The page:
Our annual Future Product Pipeline: Redesigned for 2023
The definitive guide for all-new, redesigned, freshened and reengineered vehicles hitting the market in the next five years just got an update.
Our annual Future Product Pipeline series kicks off this week with a new, interactive tool that allows you to filter our vehicle database by brand, segment, powertrain, year and type of update. This puts the entirety of our Future Product intelligence at your fingertips.
The new feature adds to the breadth and depth of coverage from our staff experts.
Our first deep dive covers the new metal coming from General Motors, which is in the early stages of its electrification transformation. After starting its journey with higher-end models, EVs are coming to more mainstream segments. Production has begun or is scheduled to begin this year on electric versions of the Chevrolet Silverado pickup and Equinox and Blazer crossovers.
GM CEO Mary Barra has said getting more affordable EVs in mainstream segments to market is a critical step.
“These products are so important because they’re core and critical to our EV growth strategy through 2025,” she said.
Check out the five-year lineup for all GM brands and stay tuned each week through Oct. 2 as we detail what’s coming and what’s going for all automakers and brands.
Signing up for our weekly Cars & Concepts newsletter is the best way to keep track of all product news.
— Terry Kosdrosky, audience engagement editor
“What I’m looking for is no revenge. I’m trying to have part of my rights back. And I just want to make sure that all the criminals and plotters cannot sleep quietly in their beds.”
— FORMER RENAULT-NISSAN-MITSUBISHI BOSS CARLOS GHOSN ON THE CRIMINAL COMPLAINT HE FILED IN MAY AGAINST NISSAN IN A COURT IN LEBANON, WHERE HE REMAINS PROTECTED FROM JAPANESE EXTRADITION
In Monday’s Automotive News:
Great ad or messaging mistake? General Motors’ recent one-page advertisement in The New York Times and other papers saying humans were “terrible drivers” in a pitch for its autonomous driving startups Cruise drew the ire of former NHTSA administrator and safety advocate Joan Claybrook. The ad prominently featured the number of Americans killed in car crashes in 2022. Cruise won approval to charge for its robotaxi service in parts of San Francisco last summer and the ad came ahead of an expected vote by the California Public Utilities Commission on its request to expand service. Claybook took the opportunity to resurface self-driving issues that have snarled San Francisco roads, adding: “Using the pain and suffering of those deaths for self-promotion of an unproven and unsafe product is unscrupulous.” Automotive News looks at the issue and whether the dust-up will hinder GM’s Cruise plans.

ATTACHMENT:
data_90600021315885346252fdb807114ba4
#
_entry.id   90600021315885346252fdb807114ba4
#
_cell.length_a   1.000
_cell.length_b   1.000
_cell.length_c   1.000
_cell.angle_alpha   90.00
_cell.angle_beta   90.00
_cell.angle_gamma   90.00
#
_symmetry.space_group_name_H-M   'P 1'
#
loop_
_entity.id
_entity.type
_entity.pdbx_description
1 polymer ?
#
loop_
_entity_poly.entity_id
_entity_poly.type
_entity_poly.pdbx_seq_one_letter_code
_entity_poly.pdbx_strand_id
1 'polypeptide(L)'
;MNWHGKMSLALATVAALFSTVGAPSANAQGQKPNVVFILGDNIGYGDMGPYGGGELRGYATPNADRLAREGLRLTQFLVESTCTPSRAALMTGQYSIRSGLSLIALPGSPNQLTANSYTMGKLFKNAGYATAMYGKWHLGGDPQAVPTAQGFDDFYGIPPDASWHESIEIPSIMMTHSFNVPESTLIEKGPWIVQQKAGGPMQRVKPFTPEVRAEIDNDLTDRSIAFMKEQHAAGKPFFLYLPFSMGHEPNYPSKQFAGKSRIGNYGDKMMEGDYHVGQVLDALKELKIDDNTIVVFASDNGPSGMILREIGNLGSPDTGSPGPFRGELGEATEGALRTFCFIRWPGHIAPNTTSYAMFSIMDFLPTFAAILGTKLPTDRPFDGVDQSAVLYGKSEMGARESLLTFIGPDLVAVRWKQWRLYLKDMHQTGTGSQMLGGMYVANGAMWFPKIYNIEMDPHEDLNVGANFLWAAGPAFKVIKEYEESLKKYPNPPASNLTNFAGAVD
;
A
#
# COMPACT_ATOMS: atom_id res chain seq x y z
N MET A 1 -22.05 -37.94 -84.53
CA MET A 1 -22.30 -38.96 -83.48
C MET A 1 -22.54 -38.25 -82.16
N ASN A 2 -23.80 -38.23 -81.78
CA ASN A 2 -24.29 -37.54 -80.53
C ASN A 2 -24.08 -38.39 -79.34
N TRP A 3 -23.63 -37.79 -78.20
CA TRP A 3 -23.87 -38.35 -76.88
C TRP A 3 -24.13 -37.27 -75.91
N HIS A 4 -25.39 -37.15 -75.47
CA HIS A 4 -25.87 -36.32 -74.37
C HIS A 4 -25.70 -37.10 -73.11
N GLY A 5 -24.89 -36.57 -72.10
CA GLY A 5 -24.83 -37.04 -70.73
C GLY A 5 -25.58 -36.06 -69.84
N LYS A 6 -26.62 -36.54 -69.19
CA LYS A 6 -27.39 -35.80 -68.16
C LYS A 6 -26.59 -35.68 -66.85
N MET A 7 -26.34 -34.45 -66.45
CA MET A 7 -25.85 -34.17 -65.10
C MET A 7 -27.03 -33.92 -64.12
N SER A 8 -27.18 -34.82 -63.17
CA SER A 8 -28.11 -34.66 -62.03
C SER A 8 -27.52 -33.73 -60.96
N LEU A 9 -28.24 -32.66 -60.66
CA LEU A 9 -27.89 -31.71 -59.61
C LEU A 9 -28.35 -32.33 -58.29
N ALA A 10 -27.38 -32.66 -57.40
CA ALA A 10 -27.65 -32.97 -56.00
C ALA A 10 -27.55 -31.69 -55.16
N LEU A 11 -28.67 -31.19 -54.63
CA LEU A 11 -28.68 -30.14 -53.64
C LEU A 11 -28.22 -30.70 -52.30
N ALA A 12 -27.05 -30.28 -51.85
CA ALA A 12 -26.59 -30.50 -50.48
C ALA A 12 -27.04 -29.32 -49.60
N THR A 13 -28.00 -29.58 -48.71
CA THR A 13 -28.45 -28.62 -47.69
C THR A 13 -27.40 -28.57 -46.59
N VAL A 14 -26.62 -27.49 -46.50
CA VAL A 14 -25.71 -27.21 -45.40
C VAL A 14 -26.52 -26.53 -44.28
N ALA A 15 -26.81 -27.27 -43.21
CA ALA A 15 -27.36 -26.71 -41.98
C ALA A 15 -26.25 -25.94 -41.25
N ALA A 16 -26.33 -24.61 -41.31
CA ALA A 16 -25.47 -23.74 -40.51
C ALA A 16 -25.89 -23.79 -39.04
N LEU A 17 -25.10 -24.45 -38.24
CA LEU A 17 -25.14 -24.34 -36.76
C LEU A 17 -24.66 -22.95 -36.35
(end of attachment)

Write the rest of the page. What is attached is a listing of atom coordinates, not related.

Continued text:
Do U.S. EV manufacturers face a ‘Goldilocks dilemma’? That’s how Alliance for Automotive Innovation CEO John Bozzella describes the challenge facing U.S. EV makers as they position themselves to compete with China. If the U.S. moves too fast or too slow, he argued, it risks handing the advantage to China — the largest EV market in the world and a dominant player in the mining and processing of critical minerals used to make EV batteries. The alliance, whose members include Ford, GM, Toyota and VW and EV battery suppliers such as Panasonic and Samsung SDI, argued that the EPA’s proposal to significantly reduce vehicle emissions in the 2027-32 model years is pushing too quickly. The current EV supply chain, charging infrastructure and market conditions can’t support it. At the other end are climate advocates and major EV stakeholders such as Tesla, which are pushing for even tougher emissions standards. What’s the “just right” pace for the U.S. EV market? Automotive News examines both sides of the argument.